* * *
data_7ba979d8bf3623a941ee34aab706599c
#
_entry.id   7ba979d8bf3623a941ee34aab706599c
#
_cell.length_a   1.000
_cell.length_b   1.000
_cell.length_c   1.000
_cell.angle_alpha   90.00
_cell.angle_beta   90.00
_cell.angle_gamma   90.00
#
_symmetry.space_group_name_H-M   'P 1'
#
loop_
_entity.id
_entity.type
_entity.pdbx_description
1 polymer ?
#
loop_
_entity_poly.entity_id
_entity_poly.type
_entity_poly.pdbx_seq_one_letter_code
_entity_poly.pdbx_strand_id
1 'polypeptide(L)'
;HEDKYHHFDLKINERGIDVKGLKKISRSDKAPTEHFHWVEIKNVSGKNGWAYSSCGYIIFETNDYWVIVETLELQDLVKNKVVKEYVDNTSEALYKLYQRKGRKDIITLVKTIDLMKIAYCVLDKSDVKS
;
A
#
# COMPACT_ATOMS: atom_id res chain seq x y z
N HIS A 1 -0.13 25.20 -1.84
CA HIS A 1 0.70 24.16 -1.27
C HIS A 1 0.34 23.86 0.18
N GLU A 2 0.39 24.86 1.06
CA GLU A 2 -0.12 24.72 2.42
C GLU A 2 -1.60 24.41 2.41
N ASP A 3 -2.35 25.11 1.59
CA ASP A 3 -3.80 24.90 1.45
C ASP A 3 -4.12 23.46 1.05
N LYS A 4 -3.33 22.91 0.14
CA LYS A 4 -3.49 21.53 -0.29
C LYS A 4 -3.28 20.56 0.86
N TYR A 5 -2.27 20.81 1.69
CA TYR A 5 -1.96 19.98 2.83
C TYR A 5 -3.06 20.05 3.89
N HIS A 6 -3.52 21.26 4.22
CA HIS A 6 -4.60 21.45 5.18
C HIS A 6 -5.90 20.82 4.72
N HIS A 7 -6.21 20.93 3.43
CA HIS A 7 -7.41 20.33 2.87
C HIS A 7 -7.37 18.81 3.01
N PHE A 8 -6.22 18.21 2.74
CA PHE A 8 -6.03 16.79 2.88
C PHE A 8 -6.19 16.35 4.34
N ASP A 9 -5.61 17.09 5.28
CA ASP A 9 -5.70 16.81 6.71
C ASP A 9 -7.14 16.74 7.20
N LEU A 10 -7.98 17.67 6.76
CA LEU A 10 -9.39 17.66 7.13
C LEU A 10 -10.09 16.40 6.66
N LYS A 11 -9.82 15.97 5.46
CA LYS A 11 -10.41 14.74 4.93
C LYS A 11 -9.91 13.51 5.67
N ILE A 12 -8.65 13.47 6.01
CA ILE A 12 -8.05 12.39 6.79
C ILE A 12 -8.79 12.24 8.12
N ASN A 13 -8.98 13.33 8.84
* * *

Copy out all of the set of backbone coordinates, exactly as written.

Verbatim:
data_7ba979d8bf3623a941ee34aab706599c
#
_entry.id   7ba979d8bf3623a941ee34aab706599c
#
_cell.length_a   1.000
_cell.length_b   1.000
_cell.length_c   1.000
_cell.angle_alpha   90.00
_cell.angle_beta   90.00
_cell.angle_gamma   90.00
#
_symmetry.space_group_name_H-M   'P 1'
#
loop_
_entity.id
_entity.type
_entity.pdbx_description
1 polymer ?
#
loop_
_entity_poly.entity_id
_entity_poly.type
_entity_poly.pdbx_seq_one_letter_code
_entity_poly.pdbx_strand_id
1 'polypeptide(L)'
;HEDKYHHFDLKINERGIDVKGLKKISRSDKAPTEHFHWVEIKNVSGKNGWAYSSCGYIIFETNDYWVIVETLELQDLVKNKVVKEYVDNTSEALYKLYQRKGRKDIITLVKTIDLMKIAYCVLDKSDVKS
;
A
#
# COMPACT_ATOMS: atom_id res chain seq x y z
N HIS A 1 -0.13 25.20 -1.84
CA HIS A 1 0.70 24.16 -1.27
C HIS A 1 0.34 23.86 0.18
N GLU A 2 0.39 24.86 1.06
CA GLU A 2 -0.12 24.72 2.42
C GLU A 2 -1.60 24.41 2.41
N ASP A 3 -2.35 25.11 1.59
CA ASP A 3 -3.80 24.90 1.45
C ASP A 3 -4.12 23.46 1.05
N LYS A 4 -3.33 22.91 0.14
CA LYS A 4 -3.49 21.53 -0.29
C LYS A 4 -3.28 20.56 0.86
N TYR A 5 -2.27 20.81 1.69
CA TYR A 5 -1.96 19.98 2.83
C TYR A 5 -3.06 20.05 3.89
N HIS A 6 -3.52 21.26 4.22
CA HIS A 6 -4.60 21.45 5.18
C HIS A 6 -5.90 20.82 4.72
N HIS A 7 -6.21 20.93 3.43
CA HIS A 7 -7.41 20.33 2.87
C HIS A 7 -7.37 18.81 3.01
N PHE A 8 -6.22 18.21 2.74
CA PHE A 8 -6.03 16.79 2.88
C PHE A 8 -6.19 16.35 4.34
N ASP A 9 -5.61 17.09 5.28
CA ASP A 9 -5.70 16.81 6.71
C ASP A 9 -7.14 16.74 7.20
N LEU A 10 -7.98 17.67 6.76
CA LEU A 10 -9.39 17.66 7.13
C LEU A 10 -10.09 16.40 6.66
N LYS A 11 -9.82 15.97 5.46
CA LYS A 11 -10.41 14.74 4.93
C LYS A 11 -9.91 13.51 5.67
N ILE A 12 -8.65 13.47 6.01
CA ILE A 12 -8.05 12.39 6.79
C ILE A 12 -8.79 12.24 8.12
N ASN A 13 -8.98 13.33 8.84